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Geologists plan to unlock an 830 million-year-old crystal that may contain ancient life

Geologists plan to unlock an 830 million-year-old crystal that may contain ancient life

Geologists plan to open an 830-million-year-old rock salt crystal they believe contains ancient microorganisms that may still be alive.

Researchers from the Geological Society of America first announced their discovery of tiny remains of prokaryotic life and algae inside an ancient halite crystal earlier this month.

These organisms are found within microscopic bubbles of liquid in the crystal, known as fluid inclusions, which can serve as micro-habitats for small colonies to thrive.

The researchers now want to open the crystal to discover whether this ancient life is still alive.

While returning 830 million-year-old life forms to the modern world may not seem like the most reasonable idea, researchers insist it will be carried out with the utmost caution.

Study author Kathy Benison, a geologist at West Virginia University, said NPR.

Researchers have discovered tiny remnants of prokaryotic life and algae inside a halite crystal of the 830-million-year-old Brown Formation in central Australia. Pictured: Liquid inclusions in halite with microorganisms

Organisms are found within fluid inclusions in the crystal, which can serve as micro-habitats for small colonies to thrive. Pictured: liquid inclusions in halite

The extraordinary discovery was initially reported in the journal geology On May 11.

The researchers used a selection of imaging techniques to study fluid inclusions in a piece of halite from the 830-million-year-old Brown Formation in central Australia.

They discovered organic solids and liquids that were consistent in size, shape, and fluorescent response to prokaryotic and algae cells.

The discovery shows that microorganisms can remain well-preserved in halite over hundreds of millions of years.

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According to the researchers, this has implications for the search for alien life.

Similar biometric fingerprints can be detected in chemical deposits from Mars, where large salt deposits have been identified as evidence of ancient liquid water reservoirs.

Images of padded halite core slabs from the 830-million-year-old Brown Formation, where the crystal containing microorganisms was found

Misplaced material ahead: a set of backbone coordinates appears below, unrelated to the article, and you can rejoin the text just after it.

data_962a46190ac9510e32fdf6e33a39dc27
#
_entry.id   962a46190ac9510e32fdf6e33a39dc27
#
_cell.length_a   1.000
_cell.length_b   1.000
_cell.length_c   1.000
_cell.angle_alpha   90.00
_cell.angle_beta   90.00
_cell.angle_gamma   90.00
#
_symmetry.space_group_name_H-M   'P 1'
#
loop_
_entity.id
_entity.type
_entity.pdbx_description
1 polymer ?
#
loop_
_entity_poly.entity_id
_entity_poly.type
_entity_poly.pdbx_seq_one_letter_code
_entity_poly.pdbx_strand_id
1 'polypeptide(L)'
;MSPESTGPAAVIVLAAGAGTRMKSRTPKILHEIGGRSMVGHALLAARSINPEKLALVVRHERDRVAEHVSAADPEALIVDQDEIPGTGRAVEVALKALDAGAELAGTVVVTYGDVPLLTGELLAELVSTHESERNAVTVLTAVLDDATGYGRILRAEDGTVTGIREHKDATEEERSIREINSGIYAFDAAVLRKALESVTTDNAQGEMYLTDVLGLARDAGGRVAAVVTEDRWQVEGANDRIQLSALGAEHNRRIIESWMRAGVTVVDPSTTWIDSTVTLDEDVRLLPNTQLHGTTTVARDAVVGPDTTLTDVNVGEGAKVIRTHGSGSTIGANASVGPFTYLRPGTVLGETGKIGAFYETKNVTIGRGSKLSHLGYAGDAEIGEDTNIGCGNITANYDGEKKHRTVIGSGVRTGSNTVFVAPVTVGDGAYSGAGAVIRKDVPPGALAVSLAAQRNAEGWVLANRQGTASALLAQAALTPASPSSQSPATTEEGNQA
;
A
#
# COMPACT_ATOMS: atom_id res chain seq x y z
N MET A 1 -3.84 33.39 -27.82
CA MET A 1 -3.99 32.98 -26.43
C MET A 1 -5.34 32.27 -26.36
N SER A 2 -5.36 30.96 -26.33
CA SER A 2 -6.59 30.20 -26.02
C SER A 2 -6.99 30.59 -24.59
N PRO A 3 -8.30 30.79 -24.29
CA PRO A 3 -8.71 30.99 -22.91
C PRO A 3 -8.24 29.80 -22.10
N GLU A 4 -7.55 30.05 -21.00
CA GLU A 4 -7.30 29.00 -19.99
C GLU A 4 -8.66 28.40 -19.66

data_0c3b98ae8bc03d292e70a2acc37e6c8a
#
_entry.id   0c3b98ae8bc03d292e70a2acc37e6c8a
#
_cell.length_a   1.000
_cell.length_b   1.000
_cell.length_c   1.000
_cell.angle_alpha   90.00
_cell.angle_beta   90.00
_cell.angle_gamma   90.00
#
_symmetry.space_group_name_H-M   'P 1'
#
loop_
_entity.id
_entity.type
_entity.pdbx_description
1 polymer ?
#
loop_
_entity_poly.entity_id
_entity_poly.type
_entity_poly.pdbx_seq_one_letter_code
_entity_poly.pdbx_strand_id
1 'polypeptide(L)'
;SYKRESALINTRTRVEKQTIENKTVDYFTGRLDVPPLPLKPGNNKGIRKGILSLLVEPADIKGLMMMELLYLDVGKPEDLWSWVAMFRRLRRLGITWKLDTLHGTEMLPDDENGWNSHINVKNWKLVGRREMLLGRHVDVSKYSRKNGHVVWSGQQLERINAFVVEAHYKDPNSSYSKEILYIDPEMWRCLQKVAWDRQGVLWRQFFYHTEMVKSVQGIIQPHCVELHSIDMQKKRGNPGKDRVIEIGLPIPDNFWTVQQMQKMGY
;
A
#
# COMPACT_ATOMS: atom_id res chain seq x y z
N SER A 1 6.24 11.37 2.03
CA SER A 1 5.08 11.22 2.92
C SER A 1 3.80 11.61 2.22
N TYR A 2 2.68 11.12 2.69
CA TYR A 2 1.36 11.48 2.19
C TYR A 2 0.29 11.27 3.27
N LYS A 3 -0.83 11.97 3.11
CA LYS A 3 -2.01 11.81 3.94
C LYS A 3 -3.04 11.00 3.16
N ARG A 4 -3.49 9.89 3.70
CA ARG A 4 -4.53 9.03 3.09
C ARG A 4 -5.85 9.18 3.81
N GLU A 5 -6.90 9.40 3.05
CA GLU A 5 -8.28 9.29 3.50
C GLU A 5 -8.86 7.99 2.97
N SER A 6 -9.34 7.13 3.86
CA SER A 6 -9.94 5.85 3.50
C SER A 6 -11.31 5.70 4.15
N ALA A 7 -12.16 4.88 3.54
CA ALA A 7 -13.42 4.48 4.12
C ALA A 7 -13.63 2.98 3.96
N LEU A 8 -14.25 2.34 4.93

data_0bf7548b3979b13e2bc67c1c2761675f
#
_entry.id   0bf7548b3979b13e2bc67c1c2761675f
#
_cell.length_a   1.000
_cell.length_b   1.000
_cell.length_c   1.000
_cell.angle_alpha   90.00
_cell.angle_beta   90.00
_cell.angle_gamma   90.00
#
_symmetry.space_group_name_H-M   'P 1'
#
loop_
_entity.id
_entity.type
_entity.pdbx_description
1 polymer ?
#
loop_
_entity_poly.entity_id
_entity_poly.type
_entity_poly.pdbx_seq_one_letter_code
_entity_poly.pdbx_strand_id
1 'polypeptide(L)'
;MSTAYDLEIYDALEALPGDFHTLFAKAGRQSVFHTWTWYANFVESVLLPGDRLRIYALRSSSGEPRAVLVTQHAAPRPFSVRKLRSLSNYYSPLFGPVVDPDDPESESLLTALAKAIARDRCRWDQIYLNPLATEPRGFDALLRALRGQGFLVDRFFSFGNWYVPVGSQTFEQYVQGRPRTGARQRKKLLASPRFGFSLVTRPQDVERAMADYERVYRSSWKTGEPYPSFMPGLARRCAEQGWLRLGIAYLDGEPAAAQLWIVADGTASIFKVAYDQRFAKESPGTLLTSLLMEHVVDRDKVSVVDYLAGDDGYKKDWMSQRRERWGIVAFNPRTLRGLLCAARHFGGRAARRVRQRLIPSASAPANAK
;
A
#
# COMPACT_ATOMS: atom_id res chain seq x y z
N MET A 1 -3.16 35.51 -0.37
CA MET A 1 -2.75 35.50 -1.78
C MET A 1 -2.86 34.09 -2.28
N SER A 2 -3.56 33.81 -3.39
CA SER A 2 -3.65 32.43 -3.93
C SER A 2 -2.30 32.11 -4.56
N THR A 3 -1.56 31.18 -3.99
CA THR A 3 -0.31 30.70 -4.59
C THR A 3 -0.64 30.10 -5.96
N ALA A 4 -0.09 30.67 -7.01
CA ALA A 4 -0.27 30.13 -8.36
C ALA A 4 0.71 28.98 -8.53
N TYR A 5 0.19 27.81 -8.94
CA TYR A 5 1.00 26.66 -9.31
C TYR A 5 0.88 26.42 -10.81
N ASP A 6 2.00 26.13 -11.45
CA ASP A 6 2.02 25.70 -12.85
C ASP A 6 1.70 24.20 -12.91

Map of Australia with approximate location of Empress core 1A (black star), where the halite crystal was mined from

Microorganisms in individual primary fluid inclusions in halite from the Brown Formation, Central Australia

While it may seem implausible that the microorganisms within the crystal are still alive, living prokaryotes have previously been extracted from halite dating back 250 million years, so it is not impossible to live 830 million years.

“The potential survival of microorganisms on geological time scales is not fully understood,” the researchers wrote in their study.

It has been suggested that radiation would destroy organic matter over long periods of time, but Nicastro et al. (2002) found that buried halite 250 million years old was exposed to only trace amounts of radiation.

In addition, microorganisms may survive in fluid inclusions by metabolic changes, including surviving starvation and cyst phases, and coexisting with organic compounds or dead cells that can serve as nutrient sources.

Commenting on the scientists’ plans to open the crystal, Bonnie Baxter, a biologist at Westminster College in Salt Lake City, who was not involved in the study, said the risk of a horrific pandemic is relatively low.

“An ecological organism that has never seen a human before would not have a mechanism to enter us and cause disease,” she told NPR.

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“So personally, from a scientific perspective, I’m not afraid of that.”

The first life appeared on Earth at least 300 million years earlier than previously thought

A new study reveals that the first life on Earth appeared at least 3.75 billion years ago – about 300 million years earlier than previously thought.

The revelation is based on the analysis of a fist-sized rock from Quebec, Canada, which is estimated to be between 3.75 and 4.28 billion years old.

The researchers had previously found threads, knobs, and tiny tubes in the rock, which appear to be the work of bacteria. However, not all scientists agreed that these structures were of biological origin.

Now, after further thorough analysis, the team at University College London has discovered a larger and more complex structure within the rock – a trunk with parallel branches on one side about a centimeter long.

They also found hundreds of deformed spheres, or “ellipsoids,” next to tubes and threads.

The researchers say that while some structures can be visualized through chemical reactions by chance, the “tree-like” trunk with parallel branches was likely biological in origin.

This is because no structure created by chemistry alone has been found like it.

So far, the oldest known evidence of life on Earth was a 3.46-billion-year-old rock from Western Australia that contained microfossils resembling worms.